I think I should explain myself.
I am a graduate student at a university in the United States. It doesn’t really matter where, and since I’m trying to keep this pretty impersonal and hard to identify, I’ll leave out some critical information. But here’s what I can tell you: I’ve been studying political science for the last three years in the hopes of obtaining a Ph.D. eventually. And I’m thinking of leaving the program and changing my career field altogether.
I’ll probably save what brought me to the point of dropping out of graduate school for another blog post – since I’m supposed to be doing 500 words per day on some subject, it seems like I should be very careful not to use up two subjects in one post. Instead, this post is for what comes next.
I’m taking a leave of absence for the next academic year. That gives me a little more than 12 months to go to work for some firm, outside of academia, and figure out whether I like the work enough to part ways with academia more permanently.
Therein lies the rub. One of the main reasons I’ve chosen to take the leave of absence is that I actually have no idea what I want to write my dissertation on. But the uncertainty doesn’t stop with the dissertation topic – as I’ve been crawling through the muck of Indeed.com, clicking drowsily on entry-level job titles and checking myself against their required qualifications, I’ve found myself equally moved by most causes.
Providing data education for college students in Virginia? Sign me up! Analyzing complaints about loan sharks? Why the hell not! Advertising an automated machine learning platform? Wow. Wow, wow, wow. There are some jobs that sound truly horrific – working for Uber or *shudder* Comcast, for instance – but for the most part the jobs I’ve found sit on this bubble of “yeah, I’d be willing to do that.”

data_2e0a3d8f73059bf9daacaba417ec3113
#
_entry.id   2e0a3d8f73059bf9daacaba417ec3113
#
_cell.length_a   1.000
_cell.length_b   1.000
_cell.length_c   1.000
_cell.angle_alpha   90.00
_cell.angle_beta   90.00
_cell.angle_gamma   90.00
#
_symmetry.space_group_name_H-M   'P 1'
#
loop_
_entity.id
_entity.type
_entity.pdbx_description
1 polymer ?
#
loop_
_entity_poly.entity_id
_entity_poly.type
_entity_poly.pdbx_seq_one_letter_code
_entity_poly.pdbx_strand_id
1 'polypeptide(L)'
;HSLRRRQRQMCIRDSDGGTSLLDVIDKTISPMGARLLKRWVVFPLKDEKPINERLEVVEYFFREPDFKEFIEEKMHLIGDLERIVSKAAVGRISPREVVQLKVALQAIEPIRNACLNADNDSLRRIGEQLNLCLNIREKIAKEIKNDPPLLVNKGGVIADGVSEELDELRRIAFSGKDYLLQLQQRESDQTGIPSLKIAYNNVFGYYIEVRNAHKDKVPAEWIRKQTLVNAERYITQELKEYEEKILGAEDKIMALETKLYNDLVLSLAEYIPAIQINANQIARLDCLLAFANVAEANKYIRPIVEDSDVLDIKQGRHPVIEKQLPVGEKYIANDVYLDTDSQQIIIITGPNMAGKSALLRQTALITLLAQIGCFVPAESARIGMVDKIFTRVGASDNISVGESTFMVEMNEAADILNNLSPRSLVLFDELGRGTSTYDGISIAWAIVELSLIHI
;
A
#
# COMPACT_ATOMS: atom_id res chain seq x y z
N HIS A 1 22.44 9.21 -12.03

In theory, this should be good news to me. I should be able to genuinely claim interest in a wide variety of causes, making me more flexible in what kind of work I take. But there’s this niggling little voice in the back of my head saying, “Don’t you think it’s time you figured out what you stand for?”
If passing interest were sufficient for choosing something to work on for the next 5 to 10 years, then I could just continue working on my Ph.D. It just seems to me like the threshold for the activity that is going to occupy most of my waking hours should be higher.
Since more than one of my colleagues has remarked to me that passion can grow from doing work, I’m going to use this blog to try and grow some passion by forcing myself to think about different things. My hope is that at the end of a year where I’ve written a single blog post each day, I’ll have a better sense of what I’d like to continue working on and what I’m content to leave behind.
I don’t expect that anyone is going to read this, but if you do – please, leave me prompts in the “Contact” form. 500 words is about one page, and so I expect to write around 365 pages by the end. It’s certain that at some point I’m going to run out of ideas.